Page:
I guess the question is; just how much higher the pound can go if the polls are correct and Boris wins with a Tory majority. There are two opposing views, with some analysts calling for another solid leg higher, up toward 1.40, as the rest of the market shorts get squeezed out and euphoria for UK GDP growth starts to rebound. The other side of that argument is that the shorts have already been squeezed, hence the move from 1.22 to 1.32 in the past two months, and that though finalization of Brexit will be a positive, there are still numerous issues to address domestically that will prevent a sharp rebound in the UK economy. As I’m sure you are all aware, I fall into the second camp, but there is certainly at least a 25% probability that a larger move is in the cards. The one thing that seems clear, though, is that market implied volatility will fall sharply past the election if the Tories win as uncertainty over Brexit will recede quickly.

Turning south of the border, it seems that the USMCA is finally making its way through Congress and will be enacted shortly. The peso has been the quiet beneficiary of this news over the past week as it has rallied 2% in the past week in a very steady fashion, although so far, this morning, it is little changed. One other thing of note regarding the Mexican peso has been the move in the forward curve over the past three weeks. For example, since November 19, 1-month MXN forwards have fallen from 1030 to this morning’s 683. In the 1-year, the decline has been from 10875 to this morning’s 10075. The largest culprit here appears to be the very large long futures position, (>150K contracts) that need to be rolled over by the end of the week, but there is also a significant maturity of Mexican government bonds that will require MXN purchases. At any rate, added to the USMCA news, we have a confluence of events driving both spot and forward peso rates higher. It is not clear how much longer this will continue, so for balance sheet hedgers with short dated exposures, this is probably a great opportunity to reduce hedging costs.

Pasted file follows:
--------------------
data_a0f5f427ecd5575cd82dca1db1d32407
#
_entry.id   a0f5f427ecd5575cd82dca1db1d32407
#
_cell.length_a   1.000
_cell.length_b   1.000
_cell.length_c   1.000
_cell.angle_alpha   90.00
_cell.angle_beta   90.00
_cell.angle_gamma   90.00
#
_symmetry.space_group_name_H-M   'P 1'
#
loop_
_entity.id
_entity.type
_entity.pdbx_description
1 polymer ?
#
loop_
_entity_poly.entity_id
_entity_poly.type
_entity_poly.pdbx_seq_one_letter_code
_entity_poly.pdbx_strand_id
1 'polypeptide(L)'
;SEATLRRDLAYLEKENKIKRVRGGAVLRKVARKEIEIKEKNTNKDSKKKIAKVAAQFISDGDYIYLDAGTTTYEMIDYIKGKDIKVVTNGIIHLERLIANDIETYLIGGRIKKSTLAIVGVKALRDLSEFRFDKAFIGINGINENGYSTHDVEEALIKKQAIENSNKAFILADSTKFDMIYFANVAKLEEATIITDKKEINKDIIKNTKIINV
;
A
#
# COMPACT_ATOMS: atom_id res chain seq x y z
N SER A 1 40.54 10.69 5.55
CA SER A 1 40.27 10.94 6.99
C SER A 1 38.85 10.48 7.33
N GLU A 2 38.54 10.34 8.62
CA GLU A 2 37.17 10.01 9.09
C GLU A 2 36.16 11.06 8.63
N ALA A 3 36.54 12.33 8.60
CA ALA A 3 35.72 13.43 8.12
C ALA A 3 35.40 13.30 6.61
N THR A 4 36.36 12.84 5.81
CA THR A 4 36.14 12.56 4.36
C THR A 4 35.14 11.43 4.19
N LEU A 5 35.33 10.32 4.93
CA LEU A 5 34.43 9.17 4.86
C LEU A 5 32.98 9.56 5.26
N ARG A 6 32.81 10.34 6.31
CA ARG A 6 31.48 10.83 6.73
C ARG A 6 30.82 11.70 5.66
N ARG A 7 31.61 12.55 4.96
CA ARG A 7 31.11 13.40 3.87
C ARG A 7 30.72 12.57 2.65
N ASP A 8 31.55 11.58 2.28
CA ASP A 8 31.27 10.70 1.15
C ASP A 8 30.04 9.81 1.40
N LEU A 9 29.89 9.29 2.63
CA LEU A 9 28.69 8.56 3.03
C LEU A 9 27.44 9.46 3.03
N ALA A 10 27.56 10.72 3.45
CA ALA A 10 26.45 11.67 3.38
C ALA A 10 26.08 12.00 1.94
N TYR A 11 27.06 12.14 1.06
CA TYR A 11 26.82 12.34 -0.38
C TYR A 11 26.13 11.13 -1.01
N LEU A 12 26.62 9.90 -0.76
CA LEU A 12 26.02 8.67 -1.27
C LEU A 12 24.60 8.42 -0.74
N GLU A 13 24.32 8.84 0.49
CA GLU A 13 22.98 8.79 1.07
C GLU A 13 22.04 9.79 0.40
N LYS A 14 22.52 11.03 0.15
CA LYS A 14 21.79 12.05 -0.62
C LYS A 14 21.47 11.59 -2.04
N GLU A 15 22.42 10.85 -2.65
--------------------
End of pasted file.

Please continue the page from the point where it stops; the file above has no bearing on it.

Beyond these stories, there is far less of interest in the market. This morning’s US data consists of Nonfarm productivity (exp -0.1%) and Unit Labor Costs (3.4%) neither of which is likely to move the needle. This is especially so ahead of tomorrow’s FOMC meeting and Thursday’s ECB meeting and UK election. Equity markets are pointing lower this morning, but that feels more like profit taking than a change of heart, as bonds are little changed alongside oil and gold. In other words, look for more choppy markets with no direction ahead of tomorrow’s CPI data and FOMC meeting.

Good luck
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Started To Fade